Monkey Moms Use Baby Talk, Too
They turn to certain sounds to attract, coax infants, study finds
FRIDAY, Aug. 24 (HealthDay News) -- When interacting with their infants, female rhesus monkeys use special vocalizations similar to the "baby talk" used by human mothers to get an infant's attention, University of Chicago researchers report.
"Motherese is a high pitched and musical form of speech, which may be biological in origin," Dario Maestripieri, associate professor in comparative human development, explained in a prepared statement.
"The acoustic structure of particular monkey vocalizations, called girneys, may be adaptively designed to attract young infants and engage their attention, similar to how the acoustic structure of motherese, or baby talk, allows adults to visually or socially engage with infants," he said.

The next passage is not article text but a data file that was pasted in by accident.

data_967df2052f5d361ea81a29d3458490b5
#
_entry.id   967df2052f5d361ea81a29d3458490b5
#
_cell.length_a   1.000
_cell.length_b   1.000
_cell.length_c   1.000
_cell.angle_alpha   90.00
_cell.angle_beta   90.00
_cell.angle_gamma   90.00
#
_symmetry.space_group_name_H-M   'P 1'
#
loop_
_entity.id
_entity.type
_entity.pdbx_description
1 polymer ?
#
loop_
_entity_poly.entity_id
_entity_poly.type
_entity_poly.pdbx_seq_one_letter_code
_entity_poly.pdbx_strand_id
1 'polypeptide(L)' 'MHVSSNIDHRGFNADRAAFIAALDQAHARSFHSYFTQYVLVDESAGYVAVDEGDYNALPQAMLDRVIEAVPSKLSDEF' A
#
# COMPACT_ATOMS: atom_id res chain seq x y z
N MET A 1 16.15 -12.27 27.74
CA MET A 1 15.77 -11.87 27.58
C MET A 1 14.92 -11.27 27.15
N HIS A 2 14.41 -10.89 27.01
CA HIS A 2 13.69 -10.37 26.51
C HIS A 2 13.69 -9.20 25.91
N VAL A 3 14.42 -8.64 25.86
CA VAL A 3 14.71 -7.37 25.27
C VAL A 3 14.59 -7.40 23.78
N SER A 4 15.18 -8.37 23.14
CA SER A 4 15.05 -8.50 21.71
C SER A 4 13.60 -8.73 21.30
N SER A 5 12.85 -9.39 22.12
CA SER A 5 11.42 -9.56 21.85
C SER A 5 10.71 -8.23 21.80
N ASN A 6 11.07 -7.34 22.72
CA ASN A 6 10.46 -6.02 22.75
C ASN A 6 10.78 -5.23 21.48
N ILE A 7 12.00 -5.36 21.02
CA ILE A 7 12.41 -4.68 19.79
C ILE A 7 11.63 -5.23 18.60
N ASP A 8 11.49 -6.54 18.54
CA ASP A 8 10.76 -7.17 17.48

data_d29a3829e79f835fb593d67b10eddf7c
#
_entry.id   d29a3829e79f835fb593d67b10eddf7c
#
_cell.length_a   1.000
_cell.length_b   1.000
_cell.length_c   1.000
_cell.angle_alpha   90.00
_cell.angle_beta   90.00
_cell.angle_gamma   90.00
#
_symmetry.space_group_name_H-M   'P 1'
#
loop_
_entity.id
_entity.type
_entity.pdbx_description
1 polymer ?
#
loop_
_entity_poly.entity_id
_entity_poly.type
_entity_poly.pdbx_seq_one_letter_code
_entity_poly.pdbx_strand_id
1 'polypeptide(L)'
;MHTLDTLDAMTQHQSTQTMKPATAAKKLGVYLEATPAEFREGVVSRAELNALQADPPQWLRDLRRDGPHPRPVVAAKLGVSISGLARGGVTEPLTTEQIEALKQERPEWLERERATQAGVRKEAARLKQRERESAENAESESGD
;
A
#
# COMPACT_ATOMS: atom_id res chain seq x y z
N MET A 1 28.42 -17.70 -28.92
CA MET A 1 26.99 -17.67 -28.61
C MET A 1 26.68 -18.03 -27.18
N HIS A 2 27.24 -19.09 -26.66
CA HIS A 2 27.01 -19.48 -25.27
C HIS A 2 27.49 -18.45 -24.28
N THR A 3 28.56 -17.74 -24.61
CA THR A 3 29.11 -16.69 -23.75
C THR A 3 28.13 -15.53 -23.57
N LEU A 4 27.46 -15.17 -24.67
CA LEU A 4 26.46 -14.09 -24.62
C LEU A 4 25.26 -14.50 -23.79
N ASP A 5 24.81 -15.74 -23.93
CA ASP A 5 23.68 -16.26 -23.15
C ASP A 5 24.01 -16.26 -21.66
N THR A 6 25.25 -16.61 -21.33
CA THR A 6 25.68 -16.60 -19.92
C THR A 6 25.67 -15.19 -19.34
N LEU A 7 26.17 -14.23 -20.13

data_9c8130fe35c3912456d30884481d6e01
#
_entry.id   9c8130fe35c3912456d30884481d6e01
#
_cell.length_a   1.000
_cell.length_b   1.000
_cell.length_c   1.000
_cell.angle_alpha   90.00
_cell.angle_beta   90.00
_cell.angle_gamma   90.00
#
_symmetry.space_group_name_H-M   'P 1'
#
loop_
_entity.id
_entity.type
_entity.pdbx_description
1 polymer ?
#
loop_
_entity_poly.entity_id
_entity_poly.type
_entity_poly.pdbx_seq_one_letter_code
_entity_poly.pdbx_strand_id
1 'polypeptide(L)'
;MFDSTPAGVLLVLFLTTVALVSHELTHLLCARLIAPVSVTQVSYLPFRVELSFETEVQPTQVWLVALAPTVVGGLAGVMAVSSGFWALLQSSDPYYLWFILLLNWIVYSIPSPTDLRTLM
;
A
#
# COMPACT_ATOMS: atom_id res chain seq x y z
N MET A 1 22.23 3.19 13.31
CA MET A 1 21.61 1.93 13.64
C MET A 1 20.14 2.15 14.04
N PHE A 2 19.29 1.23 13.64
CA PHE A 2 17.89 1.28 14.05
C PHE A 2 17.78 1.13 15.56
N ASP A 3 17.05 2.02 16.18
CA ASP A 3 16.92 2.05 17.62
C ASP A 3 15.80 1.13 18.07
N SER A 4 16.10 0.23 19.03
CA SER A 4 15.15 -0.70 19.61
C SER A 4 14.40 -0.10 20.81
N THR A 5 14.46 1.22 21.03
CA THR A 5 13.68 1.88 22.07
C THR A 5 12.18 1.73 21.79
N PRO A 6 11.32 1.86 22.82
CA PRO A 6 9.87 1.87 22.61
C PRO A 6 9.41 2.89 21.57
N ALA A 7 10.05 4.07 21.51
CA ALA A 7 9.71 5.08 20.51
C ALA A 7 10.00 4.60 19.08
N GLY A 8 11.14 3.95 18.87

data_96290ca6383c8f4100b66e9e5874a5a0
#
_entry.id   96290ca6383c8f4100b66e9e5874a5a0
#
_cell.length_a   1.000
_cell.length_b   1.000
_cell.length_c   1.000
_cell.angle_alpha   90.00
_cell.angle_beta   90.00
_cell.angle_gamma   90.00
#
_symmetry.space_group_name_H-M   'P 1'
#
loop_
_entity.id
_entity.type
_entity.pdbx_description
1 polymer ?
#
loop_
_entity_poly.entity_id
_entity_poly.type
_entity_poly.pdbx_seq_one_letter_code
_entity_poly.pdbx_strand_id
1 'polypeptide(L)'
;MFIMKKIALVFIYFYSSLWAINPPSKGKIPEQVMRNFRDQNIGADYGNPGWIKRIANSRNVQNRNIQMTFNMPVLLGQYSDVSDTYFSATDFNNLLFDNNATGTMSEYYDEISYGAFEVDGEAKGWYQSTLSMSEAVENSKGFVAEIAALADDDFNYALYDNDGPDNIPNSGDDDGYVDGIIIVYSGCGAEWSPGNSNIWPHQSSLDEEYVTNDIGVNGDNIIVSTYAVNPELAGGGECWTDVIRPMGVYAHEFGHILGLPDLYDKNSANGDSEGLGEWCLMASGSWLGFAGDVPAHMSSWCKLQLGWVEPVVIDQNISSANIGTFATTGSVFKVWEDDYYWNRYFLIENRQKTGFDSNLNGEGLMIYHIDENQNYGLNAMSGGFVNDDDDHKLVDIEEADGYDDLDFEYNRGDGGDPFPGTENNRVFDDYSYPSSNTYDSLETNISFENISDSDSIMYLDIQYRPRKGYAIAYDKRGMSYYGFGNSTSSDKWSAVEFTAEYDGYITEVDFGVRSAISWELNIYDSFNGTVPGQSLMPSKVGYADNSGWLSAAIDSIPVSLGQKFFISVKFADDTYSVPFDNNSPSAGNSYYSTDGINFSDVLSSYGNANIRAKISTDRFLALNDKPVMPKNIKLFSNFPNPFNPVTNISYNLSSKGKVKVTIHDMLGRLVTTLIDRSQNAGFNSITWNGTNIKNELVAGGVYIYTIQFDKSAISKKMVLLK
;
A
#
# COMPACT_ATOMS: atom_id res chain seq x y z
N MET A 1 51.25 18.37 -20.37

The researchers studied vocalizations among adult female rhesus macaques on an island off the coast of Puerto Rico. When a baby was present, there was a significant increase in the amount of grunts and girneys among the adult females.
"The calls appear to be used to elicit infants' attention and encourage their behavior. They also have the effect of increasing social tolerance in the mother and facilitating the interactions between females with babies in general. Thus, the attraction to other females' infants results in a relatively relaxed context of interaction where the main focus of attention is the baby," the researchers wrote.
The study was published in the current issue of the journal Ethology.
The American Speech-Language-Hearing Association outlines human speech and language development.
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